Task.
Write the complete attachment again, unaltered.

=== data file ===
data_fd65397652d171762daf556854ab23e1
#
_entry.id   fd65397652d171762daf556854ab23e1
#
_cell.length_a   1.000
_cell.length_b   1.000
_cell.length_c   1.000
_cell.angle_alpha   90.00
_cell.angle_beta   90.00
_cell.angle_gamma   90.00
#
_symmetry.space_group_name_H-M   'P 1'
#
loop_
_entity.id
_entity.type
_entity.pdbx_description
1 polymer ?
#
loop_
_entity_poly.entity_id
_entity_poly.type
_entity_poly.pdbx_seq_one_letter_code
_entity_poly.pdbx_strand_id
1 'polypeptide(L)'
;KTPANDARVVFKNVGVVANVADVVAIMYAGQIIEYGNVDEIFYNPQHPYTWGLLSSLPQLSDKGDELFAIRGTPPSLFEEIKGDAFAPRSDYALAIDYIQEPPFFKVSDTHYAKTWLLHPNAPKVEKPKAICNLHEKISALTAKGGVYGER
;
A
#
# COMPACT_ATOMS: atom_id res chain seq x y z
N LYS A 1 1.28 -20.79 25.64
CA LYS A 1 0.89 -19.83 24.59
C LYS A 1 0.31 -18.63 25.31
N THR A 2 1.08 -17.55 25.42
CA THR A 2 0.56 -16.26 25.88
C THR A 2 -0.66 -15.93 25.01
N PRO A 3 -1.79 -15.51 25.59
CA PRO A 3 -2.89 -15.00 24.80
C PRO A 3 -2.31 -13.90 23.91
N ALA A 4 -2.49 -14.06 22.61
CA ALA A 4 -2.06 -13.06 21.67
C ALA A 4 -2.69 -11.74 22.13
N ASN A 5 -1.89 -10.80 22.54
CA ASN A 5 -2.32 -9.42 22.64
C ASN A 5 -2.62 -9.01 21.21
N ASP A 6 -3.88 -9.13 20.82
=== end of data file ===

data_fd65397652d171762daf556854ab23e1
#
_entry.id   fd65397652d171762daf556854ab23e1
#
_cell.length_a   1.000
_cell.length_b   1.000
_cell.length_c   1.000
_cell.angle_alpha   90.00
_cell.angle_beta   90.00
_cell.angle_gamma   90.00
#
_symmetry.space_group_name_H-M   'P 1'
#
loop_
_entity.id
_entity.type
_entity.pdbx_description
1 polymer ?
#
loop_
_entity_poly.entity_id
_entity_poly.type
_entity_poly.pdbx_seq_one_letter_code
_entity_poly.pdbx_strand_id
1 'polypeptide(L)'
;KTPANDARVVFKNVGVVANVADVVAIMYAGQIIEYGNVDEIFYNPQHPYTWGLLSSLPQLSDKGDELFAIRGTPPSLFEEIKGDAFAPRSDYALAIDYIQEPPFFKVSDTHYAKTWLLHPNAPKVEKPKAICNLHEKISALTAKGGVYGER
;
A
#
# COMPACT_ATOMS: atom_id res chain seq x y z
N LYS A 1 1.28 -20.79 25.64
CA LYS A 1 0.89 -19.83 24.59
C LYS A 1 0.31 -18.63 25.31
N THR A 2 1.08 -17.55 25.42
CA THR A 2 0.56 -16.26 25.88
C THR A 2 -0.66 -15.93 25.01
N PRO A 3 -1.79 -15.51 25.59
CA PRO A 3 -2.89 -15.00 24.80
C PRO A 3 -2.31 -13.90 23.91
N ALA A 4 -2.49 -14.06 22.61
CA ALA A 4 -2.06 -13.06 21.67
C ALA A 4 -2.69 -11.74 22.13
N ASN A 5 -1.89 -10.80 22.54
CA ASN A 5 -2.32 -9.42 22.64
C ASN A 5 -2.62 -9.01 21.21
N ASP A 6 -3.88 -9.13 20.82